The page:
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Lecture

[Sept 11] Lecture 02

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Department
History
Course
HIST 1250
Professor
S Lachapelle
Semester
Fall

Description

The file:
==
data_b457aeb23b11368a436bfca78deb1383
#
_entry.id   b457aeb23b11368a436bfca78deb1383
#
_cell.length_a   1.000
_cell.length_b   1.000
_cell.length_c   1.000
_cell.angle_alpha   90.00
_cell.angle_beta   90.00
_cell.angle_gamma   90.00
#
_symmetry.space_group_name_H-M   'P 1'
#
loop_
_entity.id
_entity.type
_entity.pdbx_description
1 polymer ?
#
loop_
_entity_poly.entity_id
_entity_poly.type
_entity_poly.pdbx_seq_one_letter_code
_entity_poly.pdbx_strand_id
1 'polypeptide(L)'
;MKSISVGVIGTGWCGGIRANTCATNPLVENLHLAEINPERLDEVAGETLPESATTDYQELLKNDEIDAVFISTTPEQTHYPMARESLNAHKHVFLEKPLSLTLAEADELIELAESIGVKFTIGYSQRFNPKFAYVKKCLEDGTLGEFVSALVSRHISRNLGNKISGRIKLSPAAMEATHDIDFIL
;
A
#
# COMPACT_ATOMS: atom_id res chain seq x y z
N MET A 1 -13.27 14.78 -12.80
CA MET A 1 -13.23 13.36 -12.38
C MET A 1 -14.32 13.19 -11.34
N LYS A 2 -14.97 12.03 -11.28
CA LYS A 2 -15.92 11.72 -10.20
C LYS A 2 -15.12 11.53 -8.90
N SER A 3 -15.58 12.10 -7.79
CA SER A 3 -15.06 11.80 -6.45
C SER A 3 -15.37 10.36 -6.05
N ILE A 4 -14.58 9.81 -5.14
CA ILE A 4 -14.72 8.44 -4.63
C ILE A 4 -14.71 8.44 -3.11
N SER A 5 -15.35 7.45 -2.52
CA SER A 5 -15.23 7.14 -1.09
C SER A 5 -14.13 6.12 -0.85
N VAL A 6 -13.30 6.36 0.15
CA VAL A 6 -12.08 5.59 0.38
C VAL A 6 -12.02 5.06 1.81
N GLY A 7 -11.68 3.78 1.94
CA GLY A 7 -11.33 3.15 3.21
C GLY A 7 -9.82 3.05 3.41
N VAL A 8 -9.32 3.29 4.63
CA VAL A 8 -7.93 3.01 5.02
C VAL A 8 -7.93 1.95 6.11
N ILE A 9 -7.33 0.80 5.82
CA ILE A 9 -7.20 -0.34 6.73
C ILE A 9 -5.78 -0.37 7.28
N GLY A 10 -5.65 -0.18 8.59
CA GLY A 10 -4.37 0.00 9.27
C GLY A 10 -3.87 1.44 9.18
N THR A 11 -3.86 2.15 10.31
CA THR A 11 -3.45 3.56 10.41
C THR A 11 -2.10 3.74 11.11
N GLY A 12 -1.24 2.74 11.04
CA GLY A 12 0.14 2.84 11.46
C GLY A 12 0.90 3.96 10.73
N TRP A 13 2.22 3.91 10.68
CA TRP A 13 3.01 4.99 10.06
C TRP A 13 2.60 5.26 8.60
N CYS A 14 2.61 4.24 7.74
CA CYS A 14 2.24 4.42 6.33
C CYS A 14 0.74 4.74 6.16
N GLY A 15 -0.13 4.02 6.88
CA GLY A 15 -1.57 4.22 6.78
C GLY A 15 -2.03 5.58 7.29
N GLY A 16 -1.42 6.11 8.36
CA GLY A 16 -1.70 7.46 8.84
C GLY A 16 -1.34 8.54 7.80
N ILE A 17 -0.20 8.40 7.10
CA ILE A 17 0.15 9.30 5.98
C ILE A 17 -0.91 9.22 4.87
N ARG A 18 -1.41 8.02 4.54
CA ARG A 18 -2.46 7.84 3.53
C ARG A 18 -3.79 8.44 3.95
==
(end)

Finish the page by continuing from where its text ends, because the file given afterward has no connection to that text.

Early Hydraulic Civilizations HIST*1250 Tuesday, September 11, 2012 Introduction to Time Periods: BCE: Before Common Era CE: Common Era (year 0) BP: Before Present (12,000 CE) BC: Before Christ AD: Anno domini Introduction to Time Notation Decade: 10 Years Century: 100 Years Millennium: 1000 Years 1th Century: 0-99 CE 21 Century: 2000-2099 CE 1th Century BCE: 99BCE-0 Introduction Timeline Prehistory (before writing is invented) 4 ½ bya: Earth is created 500 mya: Plants, fish, and insects develop 300 mya: Reptiles appear 200 mya: Mammals appear 50 mya: Primates appear 6-8 mya: Hominids split from other primates Prehistory: Palaeolithic Era (Old StoneAge) 2 ½ mya- Australopithecus Followed by Homo halibis, homo erectus, homo sapiens Approximately 200,000 ya homo sapien sapiens Prehistory: Neolithic Era (New StoneAge) 12,000 ya- agriculture Antiquity: (3500 BCE-5 century ce) invention of writing in middle east first schools, large states, astronomy, mathematics, medicine ends with the fall of the roman empire MiddleAges (5 century to 15 century) beings with the fall with roman empire, fall with the invention of the printing press and discovery of north america by Christopher Columbus great thinkers come out of church technological advances universities begin to unfold China, Northern Africa, Middle East- great civilizations much more advanced than Europe (technology, medicine math) end with renaissance in Italy th th Early Modern Period (15 century to 18 century) centralization of power with great science and technology, financed by states, prestige attached scientific revolution Isaac Newton end with the french revolution Modern Period (18 century to present) industrial revolution feminism communism democracy European domination exploitation genetics, mechanics, atomic energy, space exploration, environmental consciousness Prehistory: TOOLS humans are not the only species to use tools, (chimpanzees) -early deliberate use of tools, tools to make tools (original to humans) -2.5 million years ago in Ethiopia -broken cobles with sharp edges used to chop wood, animal bones, meat -homo habilis (2.4 to 1.4 mya), walk upright, use hands to grasp and carry, make tools, well adapted to savanna -homo erectus (1.89 mya to 143,000 ya), short arms, long legs, small jaw and teeth, look similar to modern human, not a good climber, relies on tools, could not have survived without tools, masters fire, protect from predators, roast meat, successful species,Africa, asia, Europe, cold climate, longest lived homo species -homo sapiens (200,000 ya to present), evidence of culture, religion HOMOSAPIENS 200,000 ya, neanderthal and archaic homo sapiens, many tools, cut wood, saw bones, fish hooks, sewing needles, elaborate homes, navigation, music instruments, jewellery, decorations, paint, burial of dead, populations take care of elderly, culture changes quickly, hunter gatherers, nomadic, groups of 20-30, little surplus, everyone involved in food production, equalitarian society, no class system, kept records of lunar phases, no calendar- some notion of time keeping, yearly gatherings, stable culture, well fed, significant amount of meat about 70,000 ya, new tools, painting, music, religion, navigation Artefacts that go far beyond the needs of survival FROM HUNTER GATHERERS TO FARMERS from Palaeolithic to Neolithic era about 12,00 ya the end of the last ice age, patterns of animal migration shift to north, restriction of food supply, population spread out, nowhere to go, growing population, beginning of farming, food producers, domesticating animals a rise of pastoral nomadism and farming in settled villages wheat and barley, clearing lands, sow seeds, weed AGRICULTURE 12,000 ya to 10,000 ya in the Middle East, the Fertile Crescent wheat and barley clearing lands, sowing seeds, weeding, watering and harvesting, crops, domesticating animals a new way of life, humans transform their environment, chopping forests activities adapted to a cycle of plant growth villages, build houses to live and store goods, build defences-protect food surpl
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